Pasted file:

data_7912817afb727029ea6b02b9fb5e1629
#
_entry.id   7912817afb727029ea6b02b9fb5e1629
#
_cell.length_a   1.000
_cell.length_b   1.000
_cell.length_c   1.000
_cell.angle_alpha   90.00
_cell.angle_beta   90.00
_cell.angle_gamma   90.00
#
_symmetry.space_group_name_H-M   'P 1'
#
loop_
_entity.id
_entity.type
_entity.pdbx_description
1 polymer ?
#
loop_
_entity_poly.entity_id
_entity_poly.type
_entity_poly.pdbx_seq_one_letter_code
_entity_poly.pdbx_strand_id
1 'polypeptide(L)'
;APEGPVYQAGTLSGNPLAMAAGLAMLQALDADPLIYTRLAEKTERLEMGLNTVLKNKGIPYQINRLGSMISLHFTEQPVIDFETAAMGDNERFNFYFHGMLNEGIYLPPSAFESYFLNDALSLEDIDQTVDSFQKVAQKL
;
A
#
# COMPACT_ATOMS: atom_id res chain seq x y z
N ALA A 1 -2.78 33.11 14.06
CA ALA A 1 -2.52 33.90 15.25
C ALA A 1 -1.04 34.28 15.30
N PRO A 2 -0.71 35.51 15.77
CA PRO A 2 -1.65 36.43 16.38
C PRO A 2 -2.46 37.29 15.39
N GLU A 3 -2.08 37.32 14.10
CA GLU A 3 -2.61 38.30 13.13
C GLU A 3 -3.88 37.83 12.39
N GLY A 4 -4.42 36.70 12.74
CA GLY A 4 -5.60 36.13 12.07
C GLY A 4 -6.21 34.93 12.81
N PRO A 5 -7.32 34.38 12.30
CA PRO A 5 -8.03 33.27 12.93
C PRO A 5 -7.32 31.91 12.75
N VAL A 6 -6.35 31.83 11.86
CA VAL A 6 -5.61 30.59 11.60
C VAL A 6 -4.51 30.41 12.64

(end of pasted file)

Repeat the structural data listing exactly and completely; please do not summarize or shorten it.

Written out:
data_7912817afb727029ea6b02b9fb5e1629
#
_entry.id   7912817afb727029ea6b02b9fb5e1629
#
_cell.length_a   1.000
_cell.length_b   1.000
_cell.length_c   1.000
_cell.angle_alpha   90.00
_cell.angle_beta   90.00
_cell.angle_gamma   90.00
#
_symmetry.space_group_name_H-M   'P 1'
#
loop_
_entity.id
_entity.type
_entity.pdbx_description
1 polymer ?
#
loop_
_entity_poly.entity_id
_entity_poly.type
_entity_poly.pdbx_seq_one_letter_code
_entity_poly.pdbx_strand_id
1 'polypeptide(L)'
;APEGPVYQAGTLSGNPLAMAAGLAMLQALDADPLIYTRLAEKTERLEMGLNTVLKNKGIPYQINRLGSMISLHFTEQPVIDFETAAMGDNERFNFYFHGMLNEGIYLPPSAFESYFLNDALSLEDIDQTVDSFQKVAQKL
;
A
#
# COMPACT_ATOMS: atom_id res chain seq x y z
N ALA A 1 -2.78 33.11 14.06
CA ALA A 1 -2.52 33.90 15.25
C ALA A 1 -1.04 34.28 15.30
N PRO A 2 -0.71 35.51 15.77
CA PRO A 2 -1.65 36.43 16.38
C PRO A 2 -2.46 37.29 15.39
N GLU A 3 -2.08 37.32 14.10
CA GLU A 3 -2.61 38.30 13.13
C GLU A 3 -3.88 37.83 12.39
N GLY A 4 -4.42 36.70 12.74
CA GLY A 4 -5.60 36.13 12.07
C GLY A 4 -6.21 34.93 12.81
N PRO A 5 -7.32 34.38 12.30
CA PRO A 5 -8.03 33.27 12.93
C PRO A 5 -7.32 31.91 12.75
N VAL A 6 -6.35 31.83 11.86
CA VAL A 6 -5.61 30.59 11.60
C VAL A 6 -4.51 30.41 12.64